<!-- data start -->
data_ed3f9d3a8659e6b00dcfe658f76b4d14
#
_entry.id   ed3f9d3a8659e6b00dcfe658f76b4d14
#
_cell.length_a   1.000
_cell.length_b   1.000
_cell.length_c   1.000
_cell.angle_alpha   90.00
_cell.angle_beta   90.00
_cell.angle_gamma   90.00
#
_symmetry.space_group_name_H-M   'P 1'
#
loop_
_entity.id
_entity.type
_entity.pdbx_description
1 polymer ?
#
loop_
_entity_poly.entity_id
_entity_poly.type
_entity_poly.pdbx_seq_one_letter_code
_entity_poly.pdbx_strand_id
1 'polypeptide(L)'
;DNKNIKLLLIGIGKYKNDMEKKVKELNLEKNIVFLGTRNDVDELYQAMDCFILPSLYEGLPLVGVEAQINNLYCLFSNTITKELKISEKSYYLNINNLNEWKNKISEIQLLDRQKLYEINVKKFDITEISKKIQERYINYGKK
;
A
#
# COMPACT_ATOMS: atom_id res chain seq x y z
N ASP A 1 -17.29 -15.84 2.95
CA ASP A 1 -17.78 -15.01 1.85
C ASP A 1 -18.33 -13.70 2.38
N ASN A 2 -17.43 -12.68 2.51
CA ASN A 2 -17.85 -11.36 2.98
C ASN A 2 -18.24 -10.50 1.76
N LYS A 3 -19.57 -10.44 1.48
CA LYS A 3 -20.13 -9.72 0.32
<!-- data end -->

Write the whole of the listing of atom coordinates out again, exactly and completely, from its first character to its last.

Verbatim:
data_ed3f9d3a8659e6b00dcfe658f76b4d14
#
_entry.id   ed3f9d3a8659e6b00dcfe658f76b4d14
#
_cell.length_a   1.000
_cell.length_b   1.000
_cell.length_c   1.000
_cell.angle_alpha   90.00
_cell.angle_beta   90.00
_cell.angle_gamma   90.00
#
_symmetry.space_group_name_H-M   'P 1'
#
loop_
_entity.id
_entity.type
_entity.pdbx_description
1 polymer ?
#
loop_
_entity_poly.entity_id
_entity_poly.type
_entity_poly.pdbx_seq_one_letter_code
_entity_poly.pdbx_strand_id
1 'polypeptide(L)'
;DNKNIKLLLIGIGKYKNDMEKKVKELNLEKNIVFLGTRNDVDELYQAMDCFILPSLYEGLPLVGVEAQINNLYCLFSNTITKELKISEKSYYLNINNLNEWKNKISEIQLLDRQKLYEINVKKFDITEISKKIQERYINYGKK
;
A
#
# COMPACT_ATOMS: atom_id res chain seq x y z
N ASP A 1 -17.29 -15.84 2.95
CA ASP A 1 -17.78 -15.01 1.85
C ASP A 1 -18.33 -13.70 2.38
N ASN A 2 -17.43 -12.68 2.51
CA ASN A 2 -17.85 -11.36 2.98
C ASN A 2 -18.24 -10.50 1.76
N LYS A 3 -19.57 -10.44 1.48
CA LYS A 3 -20.13 -9.72 0.32